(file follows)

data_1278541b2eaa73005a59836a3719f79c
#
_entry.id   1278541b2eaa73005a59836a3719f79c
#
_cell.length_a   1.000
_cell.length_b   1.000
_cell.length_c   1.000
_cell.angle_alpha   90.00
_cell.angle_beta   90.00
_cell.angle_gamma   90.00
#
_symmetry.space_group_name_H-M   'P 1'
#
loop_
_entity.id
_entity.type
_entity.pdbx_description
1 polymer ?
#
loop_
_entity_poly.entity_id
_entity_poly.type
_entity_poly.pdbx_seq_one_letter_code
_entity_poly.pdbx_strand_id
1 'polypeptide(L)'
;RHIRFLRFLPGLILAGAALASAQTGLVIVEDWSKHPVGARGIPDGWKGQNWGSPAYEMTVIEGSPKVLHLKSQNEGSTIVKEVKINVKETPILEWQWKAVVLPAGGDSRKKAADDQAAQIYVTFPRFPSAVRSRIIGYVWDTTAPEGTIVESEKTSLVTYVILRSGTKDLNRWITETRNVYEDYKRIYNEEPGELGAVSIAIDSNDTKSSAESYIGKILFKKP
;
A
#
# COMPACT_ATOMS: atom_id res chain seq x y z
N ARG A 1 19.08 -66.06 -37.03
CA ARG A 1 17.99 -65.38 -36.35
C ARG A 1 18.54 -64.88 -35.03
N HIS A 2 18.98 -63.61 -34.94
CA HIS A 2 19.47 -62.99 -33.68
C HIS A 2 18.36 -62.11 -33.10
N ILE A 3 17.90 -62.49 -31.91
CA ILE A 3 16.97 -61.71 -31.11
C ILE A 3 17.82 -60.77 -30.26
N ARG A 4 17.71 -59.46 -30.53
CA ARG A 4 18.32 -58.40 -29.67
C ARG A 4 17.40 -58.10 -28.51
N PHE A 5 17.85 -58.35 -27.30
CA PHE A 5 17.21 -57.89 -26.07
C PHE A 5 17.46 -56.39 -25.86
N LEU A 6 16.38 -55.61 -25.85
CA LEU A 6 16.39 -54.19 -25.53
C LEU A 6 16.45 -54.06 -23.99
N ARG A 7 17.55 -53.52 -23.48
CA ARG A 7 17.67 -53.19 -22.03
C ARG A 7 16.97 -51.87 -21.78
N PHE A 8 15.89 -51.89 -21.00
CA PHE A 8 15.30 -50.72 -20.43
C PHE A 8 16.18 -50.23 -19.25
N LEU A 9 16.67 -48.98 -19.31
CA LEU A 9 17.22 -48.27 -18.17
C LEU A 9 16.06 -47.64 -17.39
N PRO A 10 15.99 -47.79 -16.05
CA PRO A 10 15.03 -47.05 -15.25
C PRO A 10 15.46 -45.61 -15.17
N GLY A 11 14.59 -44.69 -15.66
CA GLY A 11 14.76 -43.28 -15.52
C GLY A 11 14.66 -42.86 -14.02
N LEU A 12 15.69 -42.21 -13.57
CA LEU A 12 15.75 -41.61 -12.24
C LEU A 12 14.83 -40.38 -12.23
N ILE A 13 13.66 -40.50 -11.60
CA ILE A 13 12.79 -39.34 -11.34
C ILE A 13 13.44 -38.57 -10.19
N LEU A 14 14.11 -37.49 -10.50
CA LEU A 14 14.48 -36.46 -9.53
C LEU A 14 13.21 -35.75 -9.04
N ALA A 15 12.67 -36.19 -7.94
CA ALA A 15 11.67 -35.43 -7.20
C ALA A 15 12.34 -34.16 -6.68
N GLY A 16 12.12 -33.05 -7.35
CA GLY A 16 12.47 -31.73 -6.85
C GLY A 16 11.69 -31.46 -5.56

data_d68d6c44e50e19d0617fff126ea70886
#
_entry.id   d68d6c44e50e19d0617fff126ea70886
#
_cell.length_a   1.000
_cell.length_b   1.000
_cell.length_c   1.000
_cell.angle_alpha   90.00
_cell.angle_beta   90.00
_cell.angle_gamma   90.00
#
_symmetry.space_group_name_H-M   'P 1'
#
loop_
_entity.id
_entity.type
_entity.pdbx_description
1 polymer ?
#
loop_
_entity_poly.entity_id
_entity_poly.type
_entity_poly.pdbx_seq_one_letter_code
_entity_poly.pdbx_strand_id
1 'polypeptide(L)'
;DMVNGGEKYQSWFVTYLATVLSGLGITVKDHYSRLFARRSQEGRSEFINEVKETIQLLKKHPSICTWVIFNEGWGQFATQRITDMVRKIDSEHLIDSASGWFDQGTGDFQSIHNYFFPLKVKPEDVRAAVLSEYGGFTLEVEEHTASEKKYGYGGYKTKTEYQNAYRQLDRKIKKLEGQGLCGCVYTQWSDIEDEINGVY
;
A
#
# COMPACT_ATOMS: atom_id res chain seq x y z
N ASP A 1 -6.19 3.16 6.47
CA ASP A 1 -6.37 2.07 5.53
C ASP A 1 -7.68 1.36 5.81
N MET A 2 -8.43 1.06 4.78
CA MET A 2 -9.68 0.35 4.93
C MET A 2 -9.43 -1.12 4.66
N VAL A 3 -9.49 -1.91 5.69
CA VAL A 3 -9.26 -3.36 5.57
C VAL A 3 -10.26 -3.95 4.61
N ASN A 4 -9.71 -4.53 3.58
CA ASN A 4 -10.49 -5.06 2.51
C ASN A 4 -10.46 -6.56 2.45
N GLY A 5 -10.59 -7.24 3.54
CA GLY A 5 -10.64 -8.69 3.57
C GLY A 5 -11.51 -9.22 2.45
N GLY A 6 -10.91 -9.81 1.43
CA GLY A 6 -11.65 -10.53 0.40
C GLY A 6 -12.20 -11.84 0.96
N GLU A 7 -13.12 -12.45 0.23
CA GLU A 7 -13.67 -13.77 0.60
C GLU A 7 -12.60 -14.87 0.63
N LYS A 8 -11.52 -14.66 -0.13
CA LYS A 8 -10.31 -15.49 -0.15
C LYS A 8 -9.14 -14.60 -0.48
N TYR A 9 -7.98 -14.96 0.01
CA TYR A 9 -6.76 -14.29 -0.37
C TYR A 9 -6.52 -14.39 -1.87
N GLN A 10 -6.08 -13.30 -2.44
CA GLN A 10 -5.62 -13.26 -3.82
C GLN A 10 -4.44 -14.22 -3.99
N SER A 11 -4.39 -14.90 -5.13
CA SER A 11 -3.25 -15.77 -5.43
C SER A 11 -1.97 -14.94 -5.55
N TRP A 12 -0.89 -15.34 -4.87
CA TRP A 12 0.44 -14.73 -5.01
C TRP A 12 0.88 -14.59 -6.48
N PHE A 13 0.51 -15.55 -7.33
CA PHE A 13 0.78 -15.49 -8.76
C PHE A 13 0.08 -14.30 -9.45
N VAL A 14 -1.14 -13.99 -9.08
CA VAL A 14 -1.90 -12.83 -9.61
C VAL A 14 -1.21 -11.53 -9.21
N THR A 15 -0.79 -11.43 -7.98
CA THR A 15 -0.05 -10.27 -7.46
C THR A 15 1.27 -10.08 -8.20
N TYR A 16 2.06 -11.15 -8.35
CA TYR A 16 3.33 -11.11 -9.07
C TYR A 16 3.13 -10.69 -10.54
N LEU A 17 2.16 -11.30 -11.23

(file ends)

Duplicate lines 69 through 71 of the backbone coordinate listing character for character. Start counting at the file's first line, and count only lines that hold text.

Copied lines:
C ILE A 13 13.44 -38.57 -10.19
N LEU A 14 14.11 -37.49 -10.50
CA LEU A 14 14.48 -36.46 -9.53